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The Court Jester


kevshrop
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While THE COURT JESTER is what I consider one of Danny Kaye's best movies, it still has a lot of that silly stuff that he does when performing that just isn't funny to me, such as in the song the Maladjusted Jester. You know, those noises and facial contortions he does. Just not my thing. I always skip over those parts in his movies. He doesn't seem to do that too much in Hans Christian Andersen.

 

Tonight on the Essentials, Jr. with Bill Hader, his opening remarks said Danny Kaye had years of experience on vaudeville and on Broadway. On vaudeville? I thought vaudeville was all over and not in just one place. All those circuits, etc. I thought his script would have said "in" vaudeville. Was what he said incorrect? Or am I being too picky? Yes to both questions?

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In Basil Rathbone's autobiography, he said Danny Kaye was the smartest man he ever knew. He (Rathbone) had studied the saber for 20 years or more and Kaye had picked up in two weeks what he needed to do in the sword fight in this movie to be believable in the part, and to add the finger-snapping and switches from swordsman to bumbling fool and back again. He said he had gone by Danny's dressing room one day and found him playing the trumpet, and asked why he was doing it. Danny said he was going to play Red Nichols and wanted to learn it really well. Rathbone asked why he didn't just have it dubbed, and Kaye said if he couldn't do it as well as Nichols he wouldn't make the movie.

 

I don't know if he did it as well as Nichols (I don't think that would have been possible), but he did make the movie and was at least good enough to satisfy himself.

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I think Kaye was smart enough to know that he would NEVER learn to play as well as Nichols in the short amount of time he had before shooting on that picture would begin. But he WAS smart enough to know he would learn how to make his cornet playing look convincing enough. I don't know. I never imagined he really did all that horn playing, but at least he made it LOOK like he knew what he was doing.

 

 

As a guitar player( more or less a hack), I get tired of seeing actors not even making the ATTEMPT to make their fingers look as if they're making the chord changes the song they're "playing" is making. Somehow, they got the idea that these little details aren't important.At least, for the movie *The Competition* , Amy Irving, Richard Dreyfus and the others playing competing pianists in the movie spent HOURS studying the hand movements of real pianists playing the music THEY would represent playing in the movie in order to make their portrayals look realistic.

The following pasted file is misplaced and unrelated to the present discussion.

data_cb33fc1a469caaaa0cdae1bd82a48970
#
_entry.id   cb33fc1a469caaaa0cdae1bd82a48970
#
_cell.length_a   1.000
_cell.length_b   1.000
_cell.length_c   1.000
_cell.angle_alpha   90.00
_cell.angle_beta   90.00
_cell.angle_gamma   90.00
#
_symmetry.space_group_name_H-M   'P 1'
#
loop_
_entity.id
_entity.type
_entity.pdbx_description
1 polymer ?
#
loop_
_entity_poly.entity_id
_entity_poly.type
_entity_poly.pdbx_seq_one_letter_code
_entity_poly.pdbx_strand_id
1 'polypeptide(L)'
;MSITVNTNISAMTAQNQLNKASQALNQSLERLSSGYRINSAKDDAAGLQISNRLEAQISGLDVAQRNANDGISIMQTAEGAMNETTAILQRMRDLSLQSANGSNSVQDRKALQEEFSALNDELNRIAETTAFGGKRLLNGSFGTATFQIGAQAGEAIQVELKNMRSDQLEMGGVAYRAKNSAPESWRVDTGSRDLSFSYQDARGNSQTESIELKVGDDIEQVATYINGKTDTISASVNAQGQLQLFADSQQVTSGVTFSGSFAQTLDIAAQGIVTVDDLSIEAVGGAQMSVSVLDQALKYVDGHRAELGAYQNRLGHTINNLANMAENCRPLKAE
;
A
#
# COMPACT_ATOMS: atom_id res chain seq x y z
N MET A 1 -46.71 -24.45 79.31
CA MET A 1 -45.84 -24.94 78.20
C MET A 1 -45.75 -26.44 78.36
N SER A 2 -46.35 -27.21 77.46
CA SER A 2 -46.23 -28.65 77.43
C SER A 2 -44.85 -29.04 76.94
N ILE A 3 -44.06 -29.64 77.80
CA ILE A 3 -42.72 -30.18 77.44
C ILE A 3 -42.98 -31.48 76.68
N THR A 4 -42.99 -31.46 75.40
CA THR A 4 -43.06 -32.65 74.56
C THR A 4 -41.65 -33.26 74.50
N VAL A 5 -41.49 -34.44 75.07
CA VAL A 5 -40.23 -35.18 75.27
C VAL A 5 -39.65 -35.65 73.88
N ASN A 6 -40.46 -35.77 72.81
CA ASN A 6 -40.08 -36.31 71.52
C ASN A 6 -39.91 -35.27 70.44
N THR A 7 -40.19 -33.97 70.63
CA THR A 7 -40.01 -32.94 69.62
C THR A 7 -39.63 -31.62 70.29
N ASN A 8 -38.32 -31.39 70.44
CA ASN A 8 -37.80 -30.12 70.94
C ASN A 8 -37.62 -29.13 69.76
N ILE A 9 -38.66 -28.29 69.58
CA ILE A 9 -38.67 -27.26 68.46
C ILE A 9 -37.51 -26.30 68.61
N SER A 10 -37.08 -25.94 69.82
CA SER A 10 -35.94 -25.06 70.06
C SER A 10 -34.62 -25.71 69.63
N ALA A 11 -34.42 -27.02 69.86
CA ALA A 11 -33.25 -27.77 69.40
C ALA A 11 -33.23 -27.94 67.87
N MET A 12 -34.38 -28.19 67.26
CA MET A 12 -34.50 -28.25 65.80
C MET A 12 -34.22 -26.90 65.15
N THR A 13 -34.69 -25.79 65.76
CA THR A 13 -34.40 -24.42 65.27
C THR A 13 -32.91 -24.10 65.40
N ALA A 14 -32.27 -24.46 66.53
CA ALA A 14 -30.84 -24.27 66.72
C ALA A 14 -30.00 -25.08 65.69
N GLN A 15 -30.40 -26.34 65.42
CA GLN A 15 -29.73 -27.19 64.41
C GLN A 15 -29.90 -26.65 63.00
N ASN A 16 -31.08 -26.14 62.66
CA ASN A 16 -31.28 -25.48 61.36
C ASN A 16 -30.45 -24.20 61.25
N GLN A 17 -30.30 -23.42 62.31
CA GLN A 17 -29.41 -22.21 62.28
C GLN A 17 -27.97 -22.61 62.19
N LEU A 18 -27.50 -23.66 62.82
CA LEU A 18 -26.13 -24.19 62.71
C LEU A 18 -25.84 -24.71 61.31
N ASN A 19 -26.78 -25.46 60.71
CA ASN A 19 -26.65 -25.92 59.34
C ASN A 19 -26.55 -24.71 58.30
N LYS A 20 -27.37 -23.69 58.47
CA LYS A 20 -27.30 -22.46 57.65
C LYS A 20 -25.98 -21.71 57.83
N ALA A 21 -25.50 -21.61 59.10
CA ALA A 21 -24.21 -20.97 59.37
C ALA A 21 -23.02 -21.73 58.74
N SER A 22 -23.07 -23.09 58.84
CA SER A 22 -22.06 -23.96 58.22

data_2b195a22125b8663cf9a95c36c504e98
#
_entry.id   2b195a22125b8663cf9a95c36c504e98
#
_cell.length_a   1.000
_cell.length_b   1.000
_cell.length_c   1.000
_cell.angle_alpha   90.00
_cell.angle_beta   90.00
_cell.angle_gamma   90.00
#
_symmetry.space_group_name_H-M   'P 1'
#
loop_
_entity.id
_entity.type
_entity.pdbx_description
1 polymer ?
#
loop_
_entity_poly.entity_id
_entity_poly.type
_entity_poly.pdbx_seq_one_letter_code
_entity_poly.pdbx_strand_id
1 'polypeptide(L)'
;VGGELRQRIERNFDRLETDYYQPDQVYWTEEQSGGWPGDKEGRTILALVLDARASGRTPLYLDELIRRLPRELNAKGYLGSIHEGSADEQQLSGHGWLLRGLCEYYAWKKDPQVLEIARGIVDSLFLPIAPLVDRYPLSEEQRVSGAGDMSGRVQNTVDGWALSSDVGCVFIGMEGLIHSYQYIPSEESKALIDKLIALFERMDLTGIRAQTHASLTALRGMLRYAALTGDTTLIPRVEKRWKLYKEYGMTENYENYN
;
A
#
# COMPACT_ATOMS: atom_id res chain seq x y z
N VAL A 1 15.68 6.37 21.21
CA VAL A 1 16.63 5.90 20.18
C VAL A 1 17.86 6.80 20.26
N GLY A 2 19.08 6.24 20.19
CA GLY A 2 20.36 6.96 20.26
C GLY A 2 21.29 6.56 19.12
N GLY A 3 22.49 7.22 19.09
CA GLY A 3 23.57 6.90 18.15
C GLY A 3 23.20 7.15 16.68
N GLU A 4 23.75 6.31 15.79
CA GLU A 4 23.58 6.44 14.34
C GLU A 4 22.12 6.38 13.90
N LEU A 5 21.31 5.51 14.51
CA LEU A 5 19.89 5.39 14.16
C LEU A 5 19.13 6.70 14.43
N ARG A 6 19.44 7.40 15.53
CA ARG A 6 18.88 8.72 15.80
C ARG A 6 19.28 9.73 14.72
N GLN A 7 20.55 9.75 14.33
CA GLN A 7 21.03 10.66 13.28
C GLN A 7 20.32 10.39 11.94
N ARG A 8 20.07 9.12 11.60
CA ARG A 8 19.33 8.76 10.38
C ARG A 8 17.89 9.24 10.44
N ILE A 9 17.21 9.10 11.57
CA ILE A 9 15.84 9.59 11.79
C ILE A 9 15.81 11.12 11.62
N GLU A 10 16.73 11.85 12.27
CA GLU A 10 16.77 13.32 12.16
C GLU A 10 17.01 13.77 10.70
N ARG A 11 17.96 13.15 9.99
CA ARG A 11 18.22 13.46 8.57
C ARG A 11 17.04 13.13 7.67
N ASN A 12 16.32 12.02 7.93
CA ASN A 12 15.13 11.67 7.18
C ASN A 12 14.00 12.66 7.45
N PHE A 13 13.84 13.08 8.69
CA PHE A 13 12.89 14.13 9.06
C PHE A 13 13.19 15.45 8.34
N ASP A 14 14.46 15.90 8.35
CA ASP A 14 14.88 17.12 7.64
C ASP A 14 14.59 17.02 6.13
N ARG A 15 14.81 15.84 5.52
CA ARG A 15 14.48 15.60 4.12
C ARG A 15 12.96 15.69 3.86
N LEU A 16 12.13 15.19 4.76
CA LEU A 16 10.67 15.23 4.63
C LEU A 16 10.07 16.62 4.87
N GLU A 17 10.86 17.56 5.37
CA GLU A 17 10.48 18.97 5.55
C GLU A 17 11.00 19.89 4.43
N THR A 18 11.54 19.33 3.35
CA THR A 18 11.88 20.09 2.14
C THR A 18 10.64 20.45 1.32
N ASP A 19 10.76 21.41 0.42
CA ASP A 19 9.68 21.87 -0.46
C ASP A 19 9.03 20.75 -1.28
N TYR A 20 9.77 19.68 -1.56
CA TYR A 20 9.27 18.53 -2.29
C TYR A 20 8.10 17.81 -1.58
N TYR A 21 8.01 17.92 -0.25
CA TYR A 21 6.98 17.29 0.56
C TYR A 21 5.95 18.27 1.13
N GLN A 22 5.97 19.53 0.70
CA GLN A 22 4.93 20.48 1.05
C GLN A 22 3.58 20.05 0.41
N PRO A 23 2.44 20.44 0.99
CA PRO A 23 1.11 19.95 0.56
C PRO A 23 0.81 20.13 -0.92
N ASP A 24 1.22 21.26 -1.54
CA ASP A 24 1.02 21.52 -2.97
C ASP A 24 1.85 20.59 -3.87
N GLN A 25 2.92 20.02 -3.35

I also think Kaye's facial expressions and "tics" were his "schtick", and was a large part of his popularity. It goes back to what people seemed to like at the time.

 

 

Sepiatone

 

 

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> {quote:title=kevshrop wrote:...}{quote}

> Tonight on the Essentials, Jr. with Bill Hader, his opening remarks said Danny Kaye had years of experience on vaudeville and on Broadway. On vaudeville? I thought vaudeville was all over and not in just one place. All those circuits, etc. I thought his script would have said "in" vaudeville. Was what he said incorrect? Or am I being too picky? Yes to both questions?

Well, kevshrop, I've noticed Americans say they're waiting "ON line", whereas Canadians mostly say they're "IN line". (As in waiting for pizza or movie theatre tickets or something along those lines. :| )

 

I think that sort of detail in language use varies; it's regional. Maybe Hader hails from a place (like, New York City?) where they routinely say "ON line". So, similar use of that preposition for "vaudeville", IN or ON, same thing.

You say "ee-ther", I say "i -ther".

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I love *Court Jester.* It's a sweet, manic, very funny movie, a great choice for "kid's night" on TCM.

 

But equally (if not more so) entertaining for adults. I watched it last night with my mother, and we both laughed and laughed.

One of my favourite scenes is the one where Kaye is under a spell, courtesy of Mildred Natwick, that makes him dashing, fearless, and strong. But the spell is undone with a snap of the fingers - back on with another fingersnap.

Kaye is hiding behind Princess Angela Lansbury's bed curtains when her father enters the room. Princess and King get into a huge argument, with each one snapping their fingers to prove their point. A whole lot of finger snapping going on, and Kaye is brilliant as he transforms from hero to buffoon, back and forth, within seconds.